So let’s get down to the cost. I will use Thai Baht equivalent to make it easy. A full body oil massage including extras can range between B3,000 and B6,000 for 90 minutes, depending on what extras you want. Once again I stress these girls are generally old and fairly average looking. For girls in bars expect to pay around B5,000 for a short time and around B12,000 for all night. Chinese girls are much more expensive because they are Chinese – crazy logic but true. So you can see seeking carnal pleasures is not cheap in China. Fortunately for me Philippines and Vietnam are only 3½ hours away and Thailand is just over 4 hours away.
Who can speak English?
One thing that I was confronted with instantly is the fact that not many people in China can or want to speak English. I expected this to be the case in regional areas but was surprised to see this in big cities also. Taxi drivers are a classic example. In many Asian countries if you tell a taxi driver the name of a hotel in English many will understand. In China English names mean nothing. If you don’t know the Chinese name then you go nowhere. Even now I still have to get my Chinese colleagues to write hotel names in Chinese so I can show taxi drivers.
The challenges continue in bars, restaurants, coffee shops, hotels etc. China is still grappling with the concept of providing good customer service therefore customer service is lousy here. The lack of any decent English skills is frustrating but when you add to that no understanding of how to service customers effectively then you must be blessed with incredible patience to adapt to this culture. You would expect that 5 star establishments would be immune to this service problem but I suggest you lower those expectations when you come to China.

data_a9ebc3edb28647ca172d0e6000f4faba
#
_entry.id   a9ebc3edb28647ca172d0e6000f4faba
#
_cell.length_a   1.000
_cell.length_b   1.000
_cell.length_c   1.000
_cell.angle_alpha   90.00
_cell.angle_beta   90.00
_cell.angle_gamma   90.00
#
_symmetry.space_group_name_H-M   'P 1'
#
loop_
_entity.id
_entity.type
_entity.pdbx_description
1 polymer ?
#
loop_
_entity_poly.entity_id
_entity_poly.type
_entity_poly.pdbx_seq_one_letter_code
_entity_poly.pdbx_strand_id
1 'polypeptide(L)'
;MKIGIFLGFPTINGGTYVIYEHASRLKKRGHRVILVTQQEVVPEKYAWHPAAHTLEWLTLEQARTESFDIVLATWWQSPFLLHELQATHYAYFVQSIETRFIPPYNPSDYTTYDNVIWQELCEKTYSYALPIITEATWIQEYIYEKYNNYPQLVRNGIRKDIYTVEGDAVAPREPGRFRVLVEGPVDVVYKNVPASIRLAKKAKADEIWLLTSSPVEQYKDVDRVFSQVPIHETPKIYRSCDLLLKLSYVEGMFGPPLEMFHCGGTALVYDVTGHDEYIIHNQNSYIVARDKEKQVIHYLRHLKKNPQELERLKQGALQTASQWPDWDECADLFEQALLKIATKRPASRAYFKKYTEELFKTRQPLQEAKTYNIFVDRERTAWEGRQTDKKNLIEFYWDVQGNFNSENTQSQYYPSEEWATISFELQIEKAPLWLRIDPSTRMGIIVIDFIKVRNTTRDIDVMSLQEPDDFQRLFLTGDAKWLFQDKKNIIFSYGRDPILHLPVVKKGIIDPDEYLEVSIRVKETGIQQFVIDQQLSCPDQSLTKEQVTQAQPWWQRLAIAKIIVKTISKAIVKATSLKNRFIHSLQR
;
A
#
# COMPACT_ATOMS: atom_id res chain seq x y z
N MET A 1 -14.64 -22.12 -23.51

In the work environment I was even more surprised with the lack of English and I work for a US company. Many can read and write English but are too embarrassed to speak as they do not believe they are at a proficient level. While I must be very careful not to hurt their feelings or make them lose face by embarrassing them in front or their colleagues when I correct their English, it is perfectly ok for them to laugh openly at my Chinese.
Prior to coming to China I was led to believe that Chinese people are extremely hard working and possess superior intellect then us dopey, lazy westerners. Well, as I mentioned in my previous submission, Chinese are opportunists and the work place is a classic example. If they can get away with doing little work then they will. In fact in an 8-hour day 2 hours will be allocated to work related activities and 6 hours to chatting with friends, surfing the internet or accessing Taobao (China’s equivalent to eBay). Apparently this behavior is quite common in Chinese culture and readily accepted as part of doing business in China.
The talent pool of workers in China especially for commercial roles is very limited. Business in China is very simple. Unless you have a product which is in high demand or has not been copied by local manufacturers yet then you compete on price. Quality and other value propositions are a distant second in any negotiation. In Chinese culture you don’t question your superiors; you just do as you are told. Therefore workers need to be told what to do and how to do it. Once this is clear then you can be assured that they will do a good job.
Oh I have gone way over my 800 word limit. I will need a part 3.